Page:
Nicolas Ghesquiere wondered, what it’s like when groups of tourists in their sweatpants and sneakers storm the corridors of Louvre, which is filled with some of the biggest masterpieces of the previous centuries, from Mona Lisa to the Dutch masters. That’s quite a striking contrast, right? But contrast is Ghesquiere’s favourite field to discuss in his fashion. Although this season’s Louis Vuitton show venue (in the Louvre’s Pavillon de l’Horloge – which opened just last year – that holds the Great Sphinx of Tanis, which dates back to 2600 BC) foreshadowed something as serious as the location itself, Nicolas did the most unexpected. First look said it all: heavily embroidered, tapestry frock coat à la Marie Antoinette styled with blue nylon shorts. A lesson in fashion history plus the off-beat, street aesthetic. I was struck. That’s Ghesquie-genius. The crowd had to gasp with excitement, when the first pair of new, sculptural Vuitton sneakers appeared on the runway. Just like when Freja Beha rocked a pair of polished, futurist slim pants. Ghesquiere acknowledges the past as well as the contemporary in his spring-summer 2018 collection.  In the line-up of intricately embellished dresses and fancy Victorian blouses, there was this one Stranger Things t-shirt (so Balenciaga AW12, screaming!) worn over a loosely-fitted georgette shirt. Major.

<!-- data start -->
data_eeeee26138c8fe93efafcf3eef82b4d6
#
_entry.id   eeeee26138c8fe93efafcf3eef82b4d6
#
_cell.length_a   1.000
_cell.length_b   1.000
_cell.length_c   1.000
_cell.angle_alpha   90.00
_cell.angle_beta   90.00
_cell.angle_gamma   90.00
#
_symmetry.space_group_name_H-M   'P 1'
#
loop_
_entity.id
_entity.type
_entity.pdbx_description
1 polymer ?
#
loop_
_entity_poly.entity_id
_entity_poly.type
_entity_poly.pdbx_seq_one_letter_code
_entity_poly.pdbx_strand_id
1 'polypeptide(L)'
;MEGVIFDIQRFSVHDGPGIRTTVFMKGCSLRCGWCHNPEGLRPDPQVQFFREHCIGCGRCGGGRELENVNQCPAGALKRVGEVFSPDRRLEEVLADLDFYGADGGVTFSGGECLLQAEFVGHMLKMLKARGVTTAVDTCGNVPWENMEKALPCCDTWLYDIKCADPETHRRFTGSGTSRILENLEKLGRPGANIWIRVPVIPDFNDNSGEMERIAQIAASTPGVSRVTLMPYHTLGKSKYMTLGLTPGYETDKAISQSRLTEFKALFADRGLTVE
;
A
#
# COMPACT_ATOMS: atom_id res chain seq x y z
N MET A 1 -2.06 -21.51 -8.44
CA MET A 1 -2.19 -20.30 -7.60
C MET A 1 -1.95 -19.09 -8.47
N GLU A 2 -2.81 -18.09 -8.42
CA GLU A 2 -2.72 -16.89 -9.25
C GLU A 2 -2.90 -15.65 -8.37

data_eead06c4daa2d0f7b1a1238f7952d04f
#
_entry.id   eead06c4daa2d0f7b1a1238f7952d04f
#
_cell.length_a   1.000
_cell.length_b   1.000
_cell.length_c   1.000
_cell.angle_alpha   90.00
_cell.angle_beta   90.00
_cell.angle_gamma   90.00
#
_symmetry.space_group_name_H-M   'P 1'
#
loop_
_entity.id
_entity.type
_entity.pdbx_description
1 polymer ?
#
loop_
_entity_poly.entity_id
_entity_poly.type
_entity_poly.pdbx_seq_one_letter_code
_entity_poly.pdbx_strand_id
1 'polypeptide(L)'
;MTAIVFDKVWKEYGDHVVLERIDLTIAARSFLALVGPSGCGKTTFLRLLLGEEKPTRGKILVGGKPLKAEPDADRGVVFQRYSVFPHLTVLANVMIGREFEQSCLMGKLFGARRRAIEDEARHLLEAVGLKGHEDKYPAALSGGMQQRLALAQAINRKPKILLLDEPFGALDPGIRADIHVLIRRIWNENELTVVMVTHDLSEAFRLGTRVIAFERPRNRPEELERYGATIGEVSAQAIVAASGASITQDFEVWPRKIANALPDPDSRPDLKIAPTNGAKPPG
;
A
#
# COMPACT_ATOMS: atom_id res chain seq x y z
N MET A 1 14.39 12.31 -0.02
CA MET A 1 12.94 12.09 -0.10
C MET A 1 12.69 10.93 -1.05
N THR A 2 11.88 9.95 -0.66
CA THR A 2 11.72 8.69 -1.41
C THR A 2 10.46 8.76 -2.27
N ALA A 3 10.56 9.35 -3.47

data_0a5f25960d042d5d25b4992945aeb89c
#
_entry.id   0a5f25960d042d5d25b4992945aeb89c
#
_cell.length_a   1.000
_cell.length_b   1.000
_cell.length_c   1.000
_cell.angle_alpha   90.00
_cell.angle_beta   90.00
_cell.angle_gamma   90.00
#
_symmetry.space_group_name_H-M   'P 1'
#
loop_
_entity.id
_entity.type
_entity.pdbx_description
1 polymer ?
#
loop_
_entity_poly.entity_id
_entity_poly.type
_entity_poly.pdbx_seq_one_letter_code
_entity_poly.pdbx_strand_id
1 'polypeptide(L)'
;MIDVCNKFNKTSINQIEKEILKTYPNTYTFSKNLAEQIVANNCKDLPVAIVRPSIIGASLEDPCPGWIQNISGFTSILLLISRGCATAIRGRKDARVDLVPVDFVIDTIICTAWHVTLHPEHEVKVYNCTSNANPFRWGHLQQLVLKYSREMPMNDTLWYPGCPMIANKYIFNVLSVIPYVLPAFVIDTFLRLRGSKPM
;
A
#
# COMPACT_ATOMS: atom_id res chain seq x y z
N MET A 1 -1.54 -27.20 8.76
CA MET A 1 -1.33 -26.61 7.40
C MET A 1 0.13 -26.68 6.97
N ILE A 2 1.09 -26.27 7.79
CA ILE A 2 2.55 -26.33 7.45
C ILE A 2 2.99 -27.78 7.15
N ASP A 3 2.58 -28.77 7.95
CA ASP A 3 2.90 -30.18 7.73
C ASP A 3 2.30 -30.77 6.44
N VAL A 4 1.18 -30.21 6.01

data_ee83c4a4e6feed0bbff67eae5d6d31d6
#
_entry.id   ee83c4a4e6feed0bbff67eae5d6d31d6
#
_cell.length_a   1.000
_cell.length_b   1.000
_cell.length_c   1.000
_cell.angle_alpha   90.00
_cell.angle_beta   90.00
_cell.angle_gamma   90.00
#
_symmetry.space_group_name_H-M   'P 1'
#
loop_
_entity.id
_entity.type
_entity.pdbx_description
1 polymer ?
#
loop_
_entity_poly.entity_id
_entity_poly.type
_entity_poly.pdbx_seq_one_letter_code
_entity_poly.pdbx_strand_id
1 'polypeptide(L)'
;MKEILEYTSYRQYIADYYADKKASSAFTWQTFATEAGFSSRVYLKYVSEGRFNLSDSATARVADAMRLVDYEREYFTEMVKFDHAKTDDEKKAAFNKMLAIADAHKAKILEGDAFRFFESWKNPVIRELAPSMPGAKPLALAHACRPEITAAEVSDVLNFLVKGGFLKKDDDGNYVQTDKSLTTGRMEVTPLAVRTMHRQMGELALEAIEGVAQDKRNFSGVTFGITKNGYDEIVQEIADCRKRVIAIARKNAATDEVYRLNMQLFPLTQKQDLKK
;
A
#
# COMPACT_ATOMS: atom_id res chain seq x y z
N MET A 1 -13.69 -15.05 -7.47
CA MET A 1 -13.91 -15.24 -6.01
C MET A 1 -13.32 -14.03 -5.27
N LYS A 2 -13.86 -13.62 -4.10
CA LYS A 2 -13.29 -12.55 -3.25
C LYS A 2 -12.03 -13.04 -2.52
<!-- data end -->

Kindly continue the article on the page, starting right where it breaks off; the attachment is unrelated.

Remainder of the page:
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Collage by Edward Kanarecki.

Ghesquière’s Blade Runner Girl